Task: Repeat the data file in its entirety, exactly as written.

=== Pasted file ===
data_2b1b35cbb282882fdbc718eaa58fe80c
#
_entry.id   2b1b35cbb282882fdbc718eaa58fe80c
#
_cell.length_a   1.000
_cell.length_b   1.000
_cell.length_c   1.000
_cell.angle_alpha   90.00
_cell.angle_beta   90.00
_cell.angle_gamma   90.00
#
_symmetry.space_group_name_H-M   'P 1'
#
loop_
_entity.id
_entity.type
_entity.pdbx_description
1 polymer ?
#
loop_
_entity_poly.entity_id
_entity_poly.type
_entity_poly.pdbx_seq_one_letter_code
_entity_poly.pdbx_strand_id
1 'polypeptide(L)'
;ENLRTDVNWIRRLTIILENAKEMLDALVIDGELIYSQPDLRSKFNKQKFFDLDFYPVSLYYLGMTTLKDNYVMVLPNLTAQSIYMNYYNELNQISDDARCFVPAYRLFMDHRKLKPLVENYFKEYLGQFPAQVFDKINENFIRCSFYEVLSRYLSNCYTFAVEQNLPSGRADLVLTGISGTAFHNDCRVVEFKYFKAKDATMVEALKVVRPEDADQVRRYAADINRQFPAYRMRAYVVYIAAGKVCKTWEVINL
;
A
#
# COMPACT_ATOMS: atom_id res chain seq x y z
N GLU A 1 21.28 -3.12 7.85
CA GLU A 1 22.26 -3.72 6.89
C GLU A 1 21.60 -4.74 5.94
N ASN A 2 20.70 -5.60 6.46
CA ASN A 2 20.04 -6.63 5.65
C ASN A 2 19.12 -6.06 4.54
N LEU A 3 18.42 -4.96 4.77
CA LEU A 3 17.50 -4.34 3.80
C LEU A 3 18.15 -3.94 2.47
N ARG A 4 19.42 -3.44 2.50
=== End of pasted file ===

data_2b1b35cbb282882fdbc718eaa58fe80c
#
_entry.id   2b1b35cbb282882fdbc718eaa58fe80c
#
_cell.length_a   1.000
_cell.length_b   1.000
_cell.length_c   1.000
_cell.angle_alpha   90.00
_cell.angle_beta   90.00
_cell.angle_gamma   90.00
#
_symmetry.space_group_name_H-M   'P 1'
#
loop_
_entity.id
_entity.type
_entity.pdbx_description
1 polymer ?
#
loop_
_entity_poly.entity_id
_entity_poly.type
_entity_poly.pdbx_seq_one_letter_code
_entity_poly.pdbx_strand_id
1 'polypeptide(L)'
;ENLRTDVNWIRRLTIILENAKEMLDALVIDGELIYSQPDLRSKFNKQKFFDLDFYPVSLYYLGMTTLKDNYVMVLPNLTAQSIYMNYYNELNQISDDARCFVPAYRLFMDHRKLKPLVENYFKEYLGQFPAQVFDKINENFIRCSFYEVLSRYLSNCYTFAVEQNLPSGRADLVLTGISGTAFHNDCRVVEFKYFKAKDATMVEALKVVRPEDADQVRRYAADINRQFPAYRMRAYVVYIAAGKVCKTWEVINL
;
A
#
# COMPACT_ATOMS: atom_id res chain seq x y z
N GLU A 1 21.28 -3.12 7.85
CA GLU A 1 22.26 -3.72 6.89
C GLU A 1 21.60 -4.74 5.94
N ASN A 2 20.70 -5.60 6.46
CA ASN A 2 20.04 -6.63 5.65
C ASN A 2 19.12 -6.06 4.54
N LEU A 3 18.42 -4.96 4.77
CA LEU A 3 17.50 -4.34 3.80
C LEU A 3 18.15 -3.94 2.47
N ARG A 4 19.42 -3.44 2.50